Skiing, sledding, snowshoeing are all fun outdoor activities during the winter season. But, what do you do when the mercury has dropped but there's no snow in the forecast? No problem! There are plenty of activities to participate in during the winter months even if there's no snow on the ground. Put on your warm layers, boots, hats and mittens and head outside to play.
This year-round sport is growing by leaps and bounds as players across the world hide and hunt for caches. It's a fun way to spend time outdoors in the winter, even if there's no snow on the ground. You'll need a GPS unit or a GPS enabled mobile phone to play the game. To play, log on to www.geocahing.com and sign up (it's free.) When you enter your zip code, a list of caches hidden in your area will be revealed, along with their GPS coordinates. Decide on a cache, enter its coordinates on your GPS, and go out and try to find it. Caches are hidden in nearly every major (and minor!) town across the world. Currently, there are more than 800,000 hidden geocaches. All caches contain a logbook or paper scroll to sign when you find it; some caches contain small treasures. You can also hide your own caches and post them online for others to find. It's a worldwide treasure hunt.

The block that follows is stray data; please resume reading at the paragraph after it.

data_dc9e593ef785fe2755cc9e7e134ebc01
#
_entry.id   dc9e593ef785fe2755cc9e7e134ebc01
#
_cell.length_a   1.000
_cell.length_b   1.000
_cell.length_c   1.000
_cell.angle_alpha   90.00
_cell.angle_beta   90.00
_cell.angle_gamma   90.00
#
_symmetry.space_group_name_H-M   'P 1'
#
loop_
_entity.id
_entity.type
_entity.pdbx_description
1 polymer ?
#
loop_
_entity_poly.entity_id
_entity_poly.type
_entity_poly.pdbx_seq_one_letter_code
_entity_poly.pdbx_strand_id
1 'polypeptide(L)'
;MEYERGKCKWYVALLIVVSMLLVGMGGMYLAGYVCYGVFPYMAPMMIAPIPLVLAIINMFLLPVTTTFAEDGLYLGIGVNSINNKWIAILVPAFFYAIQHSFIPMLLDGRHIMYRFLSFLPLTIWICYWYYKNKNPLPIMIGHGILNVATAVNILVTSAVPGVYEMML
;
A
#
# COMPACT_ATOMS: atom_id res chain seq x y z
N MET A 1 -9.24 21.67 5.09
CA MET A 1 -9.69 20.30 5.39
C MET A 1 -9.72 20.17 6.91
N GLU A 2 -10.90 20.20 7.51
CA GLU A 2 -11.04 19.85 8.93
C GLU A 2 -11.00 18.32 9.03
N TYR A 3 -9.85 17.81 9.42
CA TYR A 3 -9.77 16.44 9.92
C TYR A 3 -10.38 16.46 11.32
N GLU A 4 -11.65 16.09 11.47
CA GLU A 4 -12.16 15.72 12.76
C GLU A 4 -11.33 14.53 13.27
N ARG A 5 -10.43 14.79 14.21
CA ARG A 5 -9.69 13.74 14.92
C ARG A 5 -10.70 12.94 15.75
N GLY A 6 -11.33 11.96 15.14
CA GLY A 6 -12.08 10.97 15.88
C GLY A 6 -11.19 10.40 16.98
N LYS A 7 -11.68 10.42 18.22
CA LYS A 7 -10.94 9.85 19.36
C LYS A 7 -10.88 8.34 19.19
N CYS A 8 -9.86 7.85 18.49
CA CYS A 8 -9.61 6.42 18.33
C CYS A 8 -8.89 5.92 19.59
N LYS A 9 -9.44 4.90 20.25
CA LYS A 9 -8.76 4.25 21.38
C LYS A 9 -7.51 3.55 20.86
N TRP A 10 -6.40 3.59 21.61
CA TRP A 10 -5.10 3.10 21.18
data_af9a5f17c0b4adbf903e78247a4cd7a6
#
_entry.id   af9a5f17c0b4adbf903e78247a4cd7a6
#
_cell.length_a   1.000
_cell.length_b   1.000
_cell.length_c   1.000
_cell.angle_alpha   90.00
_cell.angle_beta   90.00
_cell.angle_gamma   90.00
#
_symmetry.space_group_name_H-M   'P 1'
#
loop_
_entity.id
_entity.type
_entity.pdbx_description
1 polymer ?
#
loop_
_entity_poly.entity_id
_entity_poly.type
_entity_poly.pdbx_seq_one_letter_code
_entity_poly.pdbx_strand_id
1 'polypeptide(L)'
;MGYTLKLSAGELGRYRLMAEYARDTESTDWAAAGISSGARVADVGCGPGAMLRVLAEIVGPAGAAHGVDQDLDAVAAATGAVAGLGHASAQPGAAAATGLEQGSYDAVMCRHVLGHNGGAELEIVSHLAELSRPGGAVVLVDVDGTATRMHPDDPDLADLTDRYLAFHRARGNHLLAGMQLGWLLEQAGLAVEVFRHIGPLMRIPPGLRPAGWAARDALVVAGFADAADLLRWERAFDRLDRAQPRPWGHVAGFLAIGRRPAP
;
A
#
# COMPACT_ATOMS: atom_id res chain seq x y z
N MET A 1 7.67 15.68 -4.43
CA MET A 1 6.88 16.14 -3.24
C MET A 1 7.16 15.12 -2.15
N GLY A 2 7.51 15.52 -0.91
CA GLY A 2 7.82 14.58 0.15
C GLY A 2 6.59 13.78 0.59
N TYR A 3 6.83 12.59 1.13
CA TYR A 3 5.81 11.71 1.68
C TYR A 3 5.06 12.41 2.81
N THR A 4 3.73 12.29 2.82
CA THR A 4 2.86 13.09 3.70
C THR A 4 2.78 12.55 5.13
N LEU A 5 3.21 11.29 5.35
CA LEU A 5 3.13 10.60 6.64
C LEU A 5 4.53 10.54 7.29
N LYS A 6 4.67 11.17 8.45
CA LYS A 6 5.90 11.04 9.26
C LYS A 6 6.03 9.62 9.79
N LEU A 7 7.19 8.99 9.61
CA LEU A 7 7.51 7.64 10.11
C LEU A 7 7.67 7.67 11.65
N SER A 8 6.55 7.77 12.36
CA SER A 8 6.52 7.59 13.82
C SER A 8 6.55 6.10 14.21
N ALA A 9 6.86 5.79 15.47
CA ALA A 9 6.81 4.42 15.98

Even if you can't track animal prints in the snow, you can head to watch wildlife. Often animals are easier to spot in the barren winterscape. Local, state and national parks are great places to go animal watching, Nearby preserves and forests---even golf courses and cemeteries---are prime wildlife watching spots. Check local Audubon and Sierra club calendar listings for guided excursions, as well as with local birding and/or nature clubs. To increase your chances of seeing wildlife, consider these tips: look for out-of-place shapes and motions; look above and below you; crouch down and be as quiet as possible and use binoculars. Also, figure out the best time of day for sighting wildlife by considering an animal's daily schedule. Dusk and dawn are usually prime times for wildlife watching.
If you live near the coast, winter is a great time to go tidepooling because some of the most dramatic tides occur during this season. Time a visit to the beach at low tide to look for the thousands of animals and plants that live in the tidal zone. Dress in warm layers and non-slip, good gripping boots and be careful on the icy, slippery rocks. Many national and state parks along the coastline host guided tidepooling excursions during the winter.
Article Written By Pamela Wright
Pamela Wright is a freelance writer, author of more than two dozen guidebooks, and hundreds of articles. Her work has appeared in a variety of publications, including "National Geographic Traveler," "Family Circle," "Family Fun," "Backpacker," "Hemispheres," "Cooking Light," "Yankee" and more. An active member of the Society of American Travel Writers, she holds a Bachelor's from Michigan State University